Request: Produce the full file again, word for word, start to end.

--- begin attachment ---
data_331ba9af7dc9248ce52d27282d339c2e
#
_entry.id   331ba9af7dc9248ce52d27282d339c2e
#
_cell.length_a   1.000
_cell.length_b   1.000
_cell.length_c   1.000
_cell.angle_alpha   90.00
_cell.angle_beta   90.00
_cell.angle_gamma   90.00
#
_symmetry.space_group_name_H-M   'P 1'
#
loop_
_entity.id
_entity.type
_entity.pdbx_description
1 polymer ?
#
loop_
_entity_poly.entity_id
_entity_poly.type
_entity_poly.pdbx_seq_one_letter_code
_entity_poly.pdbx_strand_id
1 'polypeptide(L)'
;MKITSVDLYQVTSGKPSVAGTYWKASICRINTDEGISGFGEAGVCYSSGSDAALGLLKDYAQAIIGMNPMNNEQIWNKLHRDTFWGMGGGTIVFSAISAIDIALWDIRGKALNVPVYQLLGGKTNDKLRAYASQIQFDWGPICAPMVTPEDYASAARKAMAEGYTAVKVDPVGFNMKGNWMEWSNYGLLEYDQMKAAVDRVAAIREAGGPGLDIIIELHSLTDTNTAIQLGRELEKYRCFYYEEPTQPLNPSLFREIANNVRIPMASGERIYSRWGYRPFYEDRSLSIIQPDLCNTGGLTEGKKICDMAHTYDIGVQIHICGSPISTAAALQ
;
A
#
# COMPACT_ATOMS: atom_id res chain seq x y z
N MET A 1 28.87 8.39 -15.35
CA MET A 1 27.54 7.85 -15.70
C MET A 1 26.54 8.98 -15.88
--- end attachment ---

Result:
data_331ba9af7dc9248ce52d27282d339c2e
#
_entry.id   331ba9af7dc9248ce52d27282d339c2e
#
_cell.length_a   1.000
_cell.length_b   1.000
_cell.length_c   1.000
_cell.angle_alpha   90.00
_cell.angle_beta   90.00
_cell.angle_gamma   90.00
#
_symmetry.space_group_name_H-M   'P 1'
#
loop_
_entity.id
_entity.type
_entity.pdbx_description
1 polymer ?
#
loop_
_entity_poly.entity_id
_entity_poly.type
_entity_poly.pdbx_seq_one_letter_code
_entity_poly.pdbx_strand_id
1 'polypeptide(L)'
;MKITSVDLYQVTSGKPSVAGTYWKASICRINTDEGISGFGEAGVCYSSGSDAALGLLKDYAQAIIGMNPMNNEQIWNKLHRDTFWGMGGGTIVFSAISAIDIALWDIRGKALNVPVYQLLGGKTNDKLRAYASQIQFDWGPICAPMVTPEDYASAARKAMAEGYTAVKVDPVGFNMKGNWMEWSNYGLLEYDQMKAAVDRVAAIREAGGPGLDIIIELHSLTDTNTAIQLGRELEKYRCFYYEEPTQPLNPSLFREIANNVRIPMASGERIYSRWGYRPFYEDRSLSIIQPDLCNTGGLTEGKKICDMAHTYDIGVQIHICGSPISTAAALQ
;
A
#
# COMPACT_ATOMS: atom_id res chain seq x y z
N MET A 1 28.87 8.39 -15.35
CA MET A 1 27.54 7.85 -15.70
C MET A 1 26.54 8.98 -15.88